“I told him I went to school in Brooklyn and he said he didn’t know where that was because he wasn’t ‘so good at geometry'”

“even three mornings a week [at a child psychiatrist] isn’t enough to stop the terrible thoughts.”

“When I gave you a blow job (MY FIRST) on the day my cat died, you should have called.”

“Throughout the day I often ask myself, Could I fall asleep right now? and the answer is always a resounding yes.”

“Drunk emotions aren’t real emotions.”

“Later in the summer your grandfather dies, and you’re secretely glad. You have a place to put all your sorrow now”

“that syrupy terror that characterized summer nights as a nine-year-old sometimes lasts for days now”

“Every sexual encounter has felt like a first visit with a new general practioner. Awkward, burdensome, a little chilly.”

“the first person you give a blow job to. You won’t finish, just administer one horrified lick, and he won’t talk to you again”

“Only when I got to college did it dawn on me that maybe my upbringing hadn’t been very ‘real’.”

“Oberlin being a liberal haven where opposition was king, the coolest clique was a group of rugby-playing, neon-wearing lesbians.”

“I’m 20. […] I choose to wear a banana-printed belly shirt and pink leggings to the Vatican and religious tourists gawk and turn away.”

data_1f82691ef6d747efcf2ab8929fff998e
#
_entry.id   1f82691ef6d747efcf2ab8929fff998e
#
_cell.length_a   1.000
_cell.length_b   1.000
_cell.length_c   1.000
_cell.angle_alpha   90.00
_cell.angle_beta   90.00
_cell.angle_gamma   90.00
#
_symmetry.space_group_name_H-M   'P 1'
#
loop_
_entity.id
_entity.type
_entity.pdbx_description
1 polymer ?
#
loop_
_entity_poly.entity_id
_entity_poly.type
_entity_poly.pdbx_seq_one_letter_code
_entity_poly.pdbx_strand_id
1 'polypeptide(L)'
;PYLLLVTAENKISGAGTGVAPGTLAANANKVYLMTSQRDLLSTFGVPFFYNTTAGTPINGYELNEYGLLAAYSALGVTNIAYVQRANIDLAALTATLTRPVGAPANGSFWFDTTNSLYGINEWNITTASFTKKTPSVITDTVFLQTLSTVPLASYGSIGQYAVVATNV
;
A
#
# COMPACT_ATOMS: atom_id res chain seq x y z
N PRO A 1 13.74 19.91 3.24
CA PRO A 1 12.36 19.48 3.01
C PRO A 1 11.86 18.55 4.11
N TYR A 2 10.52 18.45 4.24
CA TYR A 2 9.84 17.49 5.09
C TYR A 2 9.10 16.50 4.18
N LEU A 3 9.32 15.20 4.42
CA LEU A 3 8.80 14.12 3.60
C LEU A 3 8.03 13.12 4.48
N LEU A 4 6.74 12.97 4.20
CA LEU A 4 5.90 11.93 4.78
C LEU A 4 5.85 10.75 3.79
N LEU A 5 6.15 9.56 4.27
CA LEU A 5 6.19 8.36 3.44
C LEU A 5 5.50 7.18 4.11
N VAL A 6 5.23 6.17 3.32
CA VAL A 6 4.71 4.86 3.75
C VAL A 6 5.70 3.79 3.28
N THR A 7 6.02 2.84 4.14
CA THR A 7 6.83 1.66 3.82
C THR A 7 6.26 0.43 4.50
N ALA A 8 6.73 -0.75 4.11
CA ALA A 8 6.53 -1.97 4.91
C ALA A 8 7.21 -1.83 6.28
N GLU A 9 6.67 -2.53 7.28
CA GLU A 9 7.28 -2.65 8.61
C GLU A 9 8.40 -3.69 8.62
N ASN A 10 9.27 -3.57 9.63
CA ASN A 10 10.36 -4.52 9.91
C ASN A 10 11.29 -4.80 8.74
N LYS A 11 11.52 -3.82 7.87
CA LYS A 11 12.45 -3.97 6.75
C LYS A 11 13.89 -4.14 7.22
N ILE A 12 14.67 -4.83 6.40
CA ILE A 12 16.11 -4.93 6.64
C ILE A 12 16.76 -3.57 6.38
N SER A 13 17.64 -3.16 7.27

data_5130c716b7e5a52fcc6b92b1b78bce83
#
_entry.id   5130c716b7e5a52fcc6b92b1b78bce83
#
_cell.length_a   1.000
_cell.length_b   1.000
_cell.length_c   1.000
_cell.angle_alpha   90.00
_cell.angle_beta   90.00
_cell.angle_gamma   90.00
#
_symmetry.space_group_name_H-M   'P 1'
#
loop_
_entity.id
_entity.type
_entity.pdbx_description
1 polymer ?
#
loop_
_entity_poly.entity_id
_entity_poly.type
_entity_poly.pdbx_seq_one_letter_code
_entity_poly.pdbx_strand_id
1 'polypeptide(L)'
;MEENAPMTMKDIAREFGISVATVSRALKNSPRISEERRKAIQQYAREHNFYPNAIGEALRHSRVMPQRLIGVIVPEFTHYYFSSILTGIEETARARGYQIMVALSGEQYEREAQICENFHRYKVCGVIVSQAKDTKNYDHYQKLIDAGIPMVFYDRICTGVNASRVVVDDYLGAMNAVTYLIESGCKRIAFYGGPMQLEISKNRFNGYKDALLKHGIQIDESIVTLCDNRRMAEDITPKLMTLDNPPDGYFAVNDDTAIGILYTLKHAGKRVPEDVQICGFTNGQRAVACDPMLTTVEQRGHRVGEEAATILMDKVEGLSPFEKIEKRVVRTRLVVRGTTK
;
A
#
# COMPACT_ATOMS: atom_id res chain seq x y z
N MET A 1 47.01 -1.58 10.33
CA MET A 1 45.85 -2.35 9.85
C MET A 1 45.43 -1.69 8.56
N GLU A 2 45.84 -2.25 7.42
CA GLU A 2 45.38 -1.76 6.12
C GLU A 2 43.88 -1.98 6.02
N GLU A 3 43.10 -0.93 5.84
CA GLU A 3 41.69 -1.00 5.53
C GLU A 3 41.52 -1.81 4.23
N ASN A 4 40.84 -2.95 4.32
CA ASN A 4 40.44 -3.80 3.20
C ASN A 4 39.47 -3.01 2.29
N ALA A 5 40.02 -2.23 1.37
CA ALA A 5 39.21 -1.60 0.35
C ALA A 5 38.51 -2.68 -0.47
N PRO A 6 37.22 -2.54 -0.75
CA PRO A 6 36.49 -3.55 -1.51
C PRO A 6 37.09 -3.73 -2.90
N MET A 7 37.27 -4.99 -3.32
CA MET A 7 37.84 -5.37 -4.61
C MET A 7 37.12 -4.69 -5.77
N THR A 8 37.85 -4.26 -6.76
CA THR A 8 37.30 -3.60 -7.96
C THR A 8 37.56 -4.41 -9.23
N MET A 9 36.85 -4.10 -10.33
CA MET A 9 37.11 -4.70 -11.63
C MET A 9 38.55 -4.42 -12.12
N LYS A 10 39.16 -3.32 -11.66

“The conversation at college is making me insane: politically correct posturing by people without real politics.”

“I am determined not to tell anyone I vomited. But sharing is my first instinct.”

“And there I am, drunk on a spring night, yanking my tampon out and hurling it into a bush outside the church.”

“I became the most combative girl in every writer’s workshop”

“I had been ambitious once. In college, all I seemed to do was found literary magazines with inexplicable names.”

“I wrote porn reviews (‘Anal Annie and the Willing Husbands’ is weird because the lead has a lisp).”

“I’ve never talked to anyone my own age abou anything beyond ambition. Technique, passion, philosophy, we don’t touch any of that.”

“he saw me for who I felt I was: achingly brilliant, misunderstood, full of novellas and poems and well-timed jokes.”

“We went to his neighbor’s funeral and sat on the back row and got the giggles, sprinted out.”

“I’m the kind of person who should probably date older guys, but I can’t deal with their balls.”

“I had ill-advised intercourse with a petite poet-mathematician who, afterward, removed the condom, placed it under his pillow, and wiped his penis clean on his own curtains.”

“He kissed me like it was a boring job given to him by his parole officer.”

“he looked at me a long moment, like he was preparing to eat something he wasn’t sure he would like.”

“Over time, my belief in many things has wavered: marriage, the afterlife, Woody Allen. But never motherhood.”

“college was a wonderful gig, thousands of hours to tend to yourself like a garden”

“Soon, my life as a student will be as far behind me as summer camp.”

“we fucked in the blue light of a documentary about police brutality. we didn’t speak for a year.”